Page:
Now, I did let my wife look at the book (she is a school teacher). She pointed out that a lot of these things were being taught to children in school; she also noted that re-enforcement by the parents was a good thing. But she also spotted something that had made me uncomfortable already--the occasional mention of God and Jesus--please remember that I am a non-Christian; no amount of lessons from my mother changed the fact that my heart belongs to another religion. And the history major in me shuddered occasionally at some of the American myths that were suggested as conversation starters. So with the good things that I see in this book, there is also some things that I feel strongly against.

This book is more good than bad. I think that the lists of subjects and starting points for conversations are good for parents to have. But I do object to the conservative viewpoint (and anything that encourages it) that re-enforces the view that America is the greatest county in the world, and that the only real religion is Christianity--especially for the future generation that has to cope with a global world where America and Christianity are simply one way of looking at things and not the only possible way.

[If you missed it, I won this book in a Goodreads contest.]

Saturday, May 4, 2013

The Lady and Her Monsters (Roseanne Montillo)

The book, The Lady and Her Monsters--A Tale of Dissections, Real-Life Dr. Frankensteins, and the Creation of Mary Shelley's Masterpiece (by Roseanne Montillo), is a delightful dance between the history of medicine and the development of one of the best known classics of Gothic and horror fiction, Mary Shelley's Frankenstein, and how science informed the writing of a literary classic.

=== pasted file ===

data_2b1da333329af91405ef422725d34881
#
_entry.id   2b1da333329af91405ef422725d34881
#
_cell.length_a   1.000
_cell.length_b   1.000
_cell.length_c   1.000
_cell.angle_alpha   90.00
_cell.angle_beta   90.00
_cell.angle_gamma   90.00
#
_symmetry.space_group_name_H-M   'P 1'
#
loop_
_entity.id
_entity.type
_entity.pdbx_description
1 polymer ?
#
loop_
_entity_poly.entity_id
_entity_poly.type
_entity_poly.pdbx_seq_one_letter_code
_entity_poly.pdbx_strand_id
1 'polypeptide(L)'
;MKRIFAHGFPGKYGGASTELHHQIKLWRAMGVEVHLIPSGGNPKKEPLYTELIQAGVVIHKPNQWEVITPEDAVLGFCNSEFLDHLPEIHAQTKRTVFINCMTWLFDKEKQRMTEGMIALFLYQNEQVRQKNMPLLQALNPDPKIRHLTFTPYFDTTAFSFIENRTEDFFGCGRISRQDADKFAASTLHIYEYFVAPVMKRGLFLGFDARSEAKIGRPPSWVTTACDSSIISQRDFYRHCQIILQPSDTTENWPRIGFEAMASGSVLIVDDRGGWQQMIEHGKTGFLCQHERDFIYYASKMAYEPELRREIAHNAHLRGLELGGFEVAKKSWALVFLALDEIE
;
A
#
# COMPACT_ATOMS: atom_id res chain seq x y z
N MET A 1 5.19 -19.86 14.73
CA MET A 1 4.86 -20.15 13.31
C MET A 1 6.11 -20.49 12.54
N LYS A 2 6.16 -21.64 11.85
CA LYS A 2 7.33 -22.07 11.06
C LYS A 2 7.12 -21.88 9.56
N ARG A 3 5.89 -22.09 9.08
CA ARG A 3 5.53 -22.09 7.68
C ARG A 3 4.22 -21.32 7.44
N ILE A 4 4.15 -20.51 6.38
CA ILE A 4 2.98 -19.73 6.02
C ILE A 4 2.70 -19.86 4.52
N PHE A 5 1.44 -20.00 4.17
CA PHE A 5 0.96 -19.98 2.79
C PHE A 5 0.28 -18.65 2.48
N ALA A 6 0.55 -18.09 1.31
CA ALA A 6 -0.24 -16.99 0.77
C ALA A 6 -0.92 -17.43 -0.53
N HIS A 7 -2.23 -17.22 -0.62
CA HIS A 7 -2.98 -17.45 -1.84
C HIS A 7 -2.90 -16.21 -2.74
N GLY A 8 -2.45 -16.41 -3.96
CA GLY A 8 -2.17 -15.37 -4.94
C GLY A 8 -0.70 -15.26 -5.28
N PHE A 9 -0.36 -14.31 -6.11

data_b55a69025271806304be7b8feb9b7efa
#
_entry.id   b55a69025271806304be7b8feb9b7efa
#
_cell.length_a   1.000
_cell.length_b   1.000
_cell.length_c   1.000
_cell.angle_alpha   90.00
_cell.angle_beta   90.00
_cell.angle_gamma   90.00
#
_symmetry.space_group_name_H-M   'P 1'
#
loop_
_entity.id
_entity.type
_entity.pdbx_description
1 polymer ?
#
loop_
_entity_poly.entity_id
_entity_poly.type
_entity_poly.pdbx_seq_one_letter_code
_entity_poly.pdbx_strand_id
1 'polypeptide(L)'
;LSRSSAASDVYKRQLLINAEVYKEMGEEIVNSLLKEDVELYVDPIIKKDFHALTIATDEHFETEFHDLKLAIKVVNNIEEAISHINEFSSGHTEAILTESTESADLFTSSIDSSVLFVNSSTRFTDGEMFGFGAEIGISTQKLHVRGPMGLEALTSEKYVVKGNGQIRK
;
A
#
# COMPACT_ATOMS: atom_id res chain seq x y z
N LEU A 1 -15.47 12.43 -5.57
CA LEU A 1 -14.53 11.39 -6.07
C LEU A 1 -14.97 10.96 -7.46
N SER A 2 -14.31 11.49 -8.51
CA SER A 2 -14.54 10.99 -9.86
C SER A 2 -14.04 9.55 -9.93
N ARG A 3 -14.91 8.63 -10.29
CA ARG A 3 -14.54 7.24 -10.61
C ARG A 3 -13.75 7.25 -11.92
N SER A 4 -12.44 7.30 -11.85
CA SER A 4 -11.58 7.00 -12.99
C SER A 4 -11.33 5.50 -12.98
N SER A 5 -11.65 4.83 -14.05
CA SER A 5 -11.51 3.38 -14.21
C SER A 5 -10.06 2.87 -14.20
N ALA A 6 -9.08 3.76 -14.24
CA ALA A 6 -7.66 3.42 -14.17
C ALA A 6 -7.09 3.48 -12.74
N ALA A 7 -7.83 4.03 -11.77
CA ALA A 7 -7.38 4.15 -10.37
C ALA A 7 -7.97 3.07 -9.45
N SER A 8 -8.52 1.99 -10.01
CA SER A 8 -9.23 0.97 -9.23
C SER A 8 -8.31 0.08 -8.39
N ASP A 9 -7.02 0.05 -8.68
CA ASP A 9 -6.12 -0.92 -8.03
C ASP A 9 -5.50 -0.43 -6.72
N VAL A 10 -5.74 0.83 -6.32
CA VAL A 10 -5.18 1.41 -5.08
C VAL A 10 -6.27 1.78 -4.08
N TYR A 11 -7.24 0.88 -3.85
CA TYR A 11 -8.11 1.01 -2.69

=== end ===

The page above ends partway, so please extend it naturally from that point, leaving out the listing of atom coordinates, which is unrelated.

For a long time I have wondered about the extent that the body snatchers (such as Burke and Hare), and the doctors that they supplied bodies for, influenced what Mary Shelley wrote. While I would have liked to explore such things while I was in college, the program that I was in reserved such things for students much later in their studies (and I am not even sure if Master level students are allowed to pursue such ideas). Therefore, I greeted my winning of this volume with much delight.

I knew some of the material covered in this book, in terms of broad strokes, but being able to put it all together was something that I was grateful that the author, Roseanne Montillo, helped me to do. Knowing the history brings a new level of understanding to the novel Frankenstein (which I read four times during the course of my college work, besides reading on a couple of occasions previously to getting my twin Bachelor degrees).

Literary and history students familiar with the names Shelley, Godwin, Polidori, and Byron, will gain new insight of those individuals--who occasionally despite their fame, come across as really petty human beings (personal judgment call there). Plus the whole episode from a medical history viewpoint is just fascinating.

Yes, I won this book in a Goodreads contest, and I am glad that I did. My only regret is that I somehow misplaced it for several weeks which delayed my finishing reading the book in a timely manner.

I am giving this book five out of five stars.